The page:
What is the difference between “skeptical” and “cynical”?

Both the words "skeptical" and "cynical" refer to a doubtful mood, but what is the basic difference between them?
3
votes
3answers
3k views

What's the difference between latch and lock?

I know what a lock is. But what is a latch? It seems that it is similar to a lock. What's the difference?
12
votes
1answer
61k views

What is the difference between “in-between” and “between”?

Do in-between and between have different meanings? What is the difference between in-between and between?
1
vote
3answers
1k views

“Liberation” and “free”

What is the difference between liberation and free? Are spiritual liberation and free will the same?
3
votes
1answer
3k views

“Pending” vs “Impending”. Are they synonyms?

They appear to me to mean almost if not exactly the same thing, but I am not sure. Are there differences in meaning between them?
13
votes
3answers
56k views

“Egoistic” vs. “egotistic” [closed]

Does "egoistic" and "egotistic" mean the same thing?
2
votes
1answer
464 views

Why is physics pluralised? Why do some countries use 's' and others 'z' in some words? [duplicate]

Possible Duplicates: **zation vs **sation? What is the difference between a “singular noun” and a “plural noun treated as singular”? My question came from looking ...
8
votes
5answers
11k views

Differences between “price point” and “price”

Apart from its use among the bean-counters who talk about maximising company profits, I can't understand why price point has spread so widely in popular American parlance. As far as I can tell, the ...
35
votes
6answers
126k views

“Oriented” vs. “orientated”

What are the origins of the word orientated? As far as I know, the correct spelling is oriented and orientated is not an alternative spelling but an error that is in common use. Is it for example ...
5
votes
1answer
29k views

When should I use “guarantee” over “guaranty” and vice versa?

When would I use guarantee instead of guaranty? The dictionary definitions seem pretty much the same. Excepting maybe the noun form of the word. I have a real world example. A website I'm working ...
5
votes
2answers
5k views

What are appropriate words to describe trends in graphs (e.g. “increase”, “growth”)? [closed]

What is the difference between increase, growth, go up and rise? And what is the difference between decline, fall, go down and drop? I really don't know which is the best to describe parts of a graph. ...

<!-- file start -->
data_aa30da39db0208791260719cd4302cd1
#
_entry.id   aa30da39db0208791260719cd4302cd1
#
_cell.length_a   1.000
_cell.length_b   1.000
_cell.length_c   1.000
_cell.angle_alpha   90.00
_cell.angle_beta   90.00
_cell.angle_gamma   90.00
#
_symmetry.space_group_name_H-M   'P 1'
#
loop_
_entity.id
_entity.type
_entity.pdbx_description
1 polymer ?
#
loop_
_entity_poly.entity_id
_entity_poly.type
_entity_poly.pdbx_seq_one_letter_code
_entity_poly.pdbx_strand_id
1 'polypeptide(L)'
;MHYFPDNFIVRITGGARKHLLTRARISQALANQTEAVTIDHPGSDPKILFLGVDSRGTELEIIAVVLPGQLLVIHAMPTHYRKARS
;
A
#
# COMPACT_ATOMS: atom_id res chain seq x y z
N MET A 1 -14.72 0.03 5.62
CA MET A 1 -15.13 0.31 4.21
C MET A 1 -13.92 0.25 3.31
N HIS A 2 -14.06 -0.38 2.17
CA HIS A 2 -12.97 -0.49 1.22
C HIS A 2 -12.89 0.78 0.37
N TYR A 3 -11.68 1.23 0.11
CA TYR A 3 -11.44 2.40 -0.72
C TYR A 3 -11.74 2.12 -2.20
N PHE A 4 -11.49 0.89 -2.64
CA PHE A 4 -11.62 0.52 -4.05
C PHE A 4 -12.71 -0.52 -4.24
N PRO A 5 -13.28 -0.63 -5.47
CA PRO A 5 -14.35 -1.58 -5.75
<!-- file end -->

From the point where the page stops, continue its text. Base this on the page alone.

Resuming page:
3
votes
4answers
37k views

What's the difference between “reliable” and “dependable”?

Do the adjectives “reliable” and “dependable” have the same exact meaning? If not, what is the difference and when is best to use each of them?
1
vote
7answers
2k views

What is the difference between “I earn $500 each month” and “I earn $500 per month”?

What is the difference between these two sentences? I earn $500 each month I earn $500 per month
9
votes
3answers
19k views

What's the difference between “day” and “date”?

Day may refer to: the day of the week (e.g., Monday, Tuesday); the day of the month (e.g, 2nd day of February); a unit of time (e.g., this task would take 2 days to complete). A date on the other ...
-1
votes
1answer
588 views

What's the difference between 'attaining awareness' and 'understanding of sensory information'?

the word 'perception' has two meaning in wikipedia: perception is the process of attaining awareness or understanding of sensory information example 1: With microphones, cameras, ...
4
votes
4answers
3k views

What is the difference between ‘silviculture’ and ‘forestry’?

What is the difference in usage? What associations does the former word trigger that the latter does not (and vice versa)?
13
votes
2answers
18k views

What is the difference between born and borne?

What is the difference between born and borne. Can anyone cite any solid examples?
10
votes
4answers
700 views

“I park my car in the yard”